For many years, Dickinson-in-Moscow students have had the opportunity to visit the home of renowned poet Boris Pasternak. On this trip, students not only learn about Pasternak’s life, but also get a glimpse of the atmosphere in which Pasternak wrote his greatest masterpieces.
Below are photographs inspired and taken by Pat Kearns’11 while on the excursion:
"Today we went to Peredelkino, a little place about a 20 minute commuter train ride away from Moscow. Boris Pasternak lived in Peredelkino from 1939 until his death in 1960 and his house is now a museum. The museum wasn't really like a museum at all; it's just his house. The museum people kept everything like it was when Pasternak lived there. It was like Pasternak had just stepped out and would return any moment to find a group of Americans looking at the pictures on his walls. The woman who works there and gave us a tour of the house was so obviously in love with her work and Pasternak; when she talked about him, you could tell how important he was to her. It made me want to know everything she knew and feel how she felt about Pasternak. My Russian has also improved a lot and I understood most of what our guide told us, making it that much better.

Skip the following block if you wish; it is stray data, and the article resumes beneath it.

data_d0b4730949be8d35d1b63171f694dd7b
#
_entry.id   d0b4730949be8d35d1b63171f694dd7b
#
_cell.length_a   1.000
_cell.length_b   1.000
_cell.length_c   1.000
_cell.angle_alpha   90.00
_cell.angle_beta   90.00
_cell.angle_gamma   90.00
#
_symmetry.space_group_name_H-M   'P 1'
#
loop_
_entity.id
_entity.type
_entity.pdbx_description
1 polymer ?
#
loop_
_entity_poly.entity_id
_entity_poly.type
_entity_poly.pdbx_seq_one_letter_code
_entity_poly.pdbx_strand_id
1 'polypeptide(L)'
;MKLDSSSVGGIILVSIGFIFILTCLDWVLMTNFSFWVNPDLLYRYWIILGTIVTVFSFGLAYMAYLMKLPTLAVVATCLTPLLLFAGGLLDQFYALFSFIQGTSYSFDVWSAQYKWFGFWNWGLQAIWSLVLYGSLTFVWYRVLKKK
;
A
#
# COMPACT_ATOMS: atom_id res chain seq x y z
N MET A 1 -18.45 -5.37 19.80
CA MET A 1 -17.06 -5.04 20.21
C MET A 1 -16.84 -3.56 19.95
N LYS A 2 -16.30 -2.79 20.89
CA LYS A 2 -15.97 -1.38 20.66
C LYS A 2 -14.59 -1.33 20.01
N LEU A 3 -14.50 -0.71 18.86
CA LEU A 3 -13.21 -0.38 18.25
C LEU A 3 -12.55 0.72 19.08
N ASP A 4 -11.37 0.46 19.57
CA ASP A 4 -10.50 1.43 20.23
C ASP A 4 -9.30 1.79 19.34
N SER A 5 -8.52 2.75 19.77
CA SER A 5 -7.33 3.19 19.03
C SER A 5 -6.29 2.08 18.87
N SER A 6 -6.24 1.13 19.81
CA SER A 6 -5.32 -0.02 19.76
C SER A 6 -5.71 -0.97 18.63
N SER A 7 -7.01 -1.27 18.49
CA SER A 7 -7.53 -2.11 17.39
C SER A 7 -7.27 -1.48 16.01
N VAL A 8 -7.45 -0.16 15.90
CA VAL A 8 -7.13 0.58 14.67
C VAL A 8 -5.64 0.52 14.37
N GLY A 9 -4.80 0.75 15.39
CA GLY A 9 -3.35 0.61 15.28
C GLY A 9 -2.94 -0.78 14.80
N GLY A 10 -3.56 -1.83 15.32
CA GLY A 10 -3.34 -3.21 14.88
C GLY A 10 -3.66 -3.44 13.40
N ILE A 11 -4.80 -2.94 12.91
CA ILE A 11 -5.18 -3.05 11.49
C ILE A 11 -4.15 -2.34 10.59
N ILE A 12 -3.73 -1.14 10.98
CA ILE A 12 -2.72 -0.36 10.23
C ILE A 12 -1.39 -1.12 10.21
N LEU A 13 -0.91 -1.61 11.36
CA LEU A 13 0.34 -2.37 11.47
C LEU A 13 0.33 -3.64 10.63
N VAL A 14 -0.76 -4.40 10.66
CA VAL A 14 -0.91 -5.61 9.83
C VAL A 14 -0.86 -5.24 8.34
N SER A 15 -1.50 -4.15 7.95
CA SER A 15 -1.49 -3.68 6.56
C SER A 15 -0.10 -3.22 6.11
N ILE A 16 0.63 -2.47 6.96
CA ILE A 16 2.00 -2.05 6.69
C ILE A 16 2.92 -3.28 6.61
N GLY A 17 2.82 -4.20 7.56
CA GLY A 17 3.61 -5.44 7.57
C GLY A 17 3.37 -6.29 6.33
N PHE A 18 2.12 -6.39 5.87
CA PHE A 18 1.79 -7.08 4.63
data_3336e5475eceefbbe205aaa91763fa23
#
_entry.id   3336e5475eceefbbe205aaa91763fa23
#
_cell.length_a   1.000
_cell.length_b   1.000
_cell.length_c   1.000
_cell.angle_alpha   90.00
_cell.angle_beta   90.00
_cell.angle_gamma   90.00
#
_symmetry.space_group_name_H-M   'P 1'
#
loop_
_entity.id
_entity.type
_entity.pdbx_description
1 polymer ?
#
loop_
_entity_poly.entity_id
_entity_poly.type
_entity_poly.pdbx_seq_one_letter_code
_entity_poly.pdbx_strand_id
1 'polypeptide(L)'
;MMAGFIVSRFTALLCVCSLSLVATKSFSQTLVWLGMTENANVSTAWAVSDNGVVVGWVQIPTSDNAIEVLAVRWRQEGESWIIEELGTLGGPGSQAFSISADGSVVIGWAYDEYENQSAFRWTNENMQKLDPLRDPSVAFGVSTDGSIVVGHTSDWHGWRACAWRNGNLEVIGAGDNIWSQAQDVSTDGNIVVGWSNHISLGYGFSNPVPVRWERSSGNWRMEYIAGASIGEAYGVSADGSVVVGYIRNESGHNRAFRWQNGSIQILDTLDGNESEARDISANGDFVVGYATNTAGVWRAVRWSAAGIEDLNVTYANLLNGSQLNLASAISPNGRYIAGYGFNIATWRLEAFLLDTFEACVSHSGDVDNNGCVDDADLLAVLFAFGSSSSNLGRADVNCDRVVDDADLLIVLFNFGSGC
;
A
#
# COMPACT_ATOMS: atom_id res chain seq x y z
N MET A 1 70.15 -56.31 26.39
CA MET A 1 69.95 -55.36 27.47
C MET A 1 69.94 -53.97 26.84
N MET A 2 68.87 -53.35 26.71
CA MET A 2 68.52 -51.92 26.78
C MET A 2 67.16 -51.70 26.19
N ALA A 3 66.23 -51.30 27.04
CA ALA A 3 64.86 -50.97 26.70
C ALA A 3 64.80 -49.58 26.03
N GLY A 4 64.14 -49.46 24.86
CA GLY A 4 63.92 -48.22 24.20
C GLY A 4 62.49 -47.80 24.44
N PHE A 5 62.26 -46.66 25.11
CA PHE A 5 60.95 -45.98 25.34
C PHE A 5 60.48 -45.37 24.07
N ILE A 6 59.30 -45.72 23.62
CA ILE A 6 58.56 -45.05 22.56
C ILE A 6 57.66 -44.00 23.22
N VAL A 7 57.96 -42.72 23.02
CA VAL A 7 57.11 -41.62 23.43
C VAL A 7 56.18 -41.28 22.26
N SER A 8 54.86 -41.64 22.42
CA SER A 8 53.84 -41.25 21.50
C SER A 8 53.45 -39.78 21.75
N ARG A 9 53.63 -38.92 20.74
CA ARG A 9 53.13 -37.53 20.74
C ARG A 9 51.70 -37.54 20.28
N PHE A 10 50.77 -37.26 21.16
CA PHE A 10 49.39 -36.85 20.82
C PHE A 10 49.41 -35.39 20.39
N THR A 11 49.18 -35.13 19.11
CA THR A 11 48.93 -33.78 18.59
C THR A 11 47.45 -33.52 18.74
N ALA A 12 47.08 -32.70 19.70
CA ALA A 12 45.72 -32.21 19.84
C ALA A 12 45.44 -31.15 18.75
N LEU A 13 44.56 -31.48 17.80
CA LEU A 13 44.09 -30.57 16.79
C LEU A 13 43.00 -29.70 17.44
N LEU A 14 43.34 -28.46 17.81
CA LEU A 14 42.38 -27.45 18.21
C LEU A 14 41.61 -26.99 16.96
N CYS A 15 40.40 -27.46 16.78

After our guide explained a little about Pasternak's growing up years and education, she showed us the room where his piano is. I was longingly looking at the piano as the guide started talking about the room, and Kelly mentioned to her that I play the piano. To my extreme surprise and shock and disbelief and so on and so forth, our guide said: 'Well, you can play something if you want!'
I played Pasternak's piano.
After warning everyone that it probably wouldn't sound good because I haven't played in months, I started to play Chopin's Waltz #7 in C Sharp Minor. I could only get a few measures out before I forgot how the waltz went, but it was one of the coolest things I've ever done." — Kara Elder '11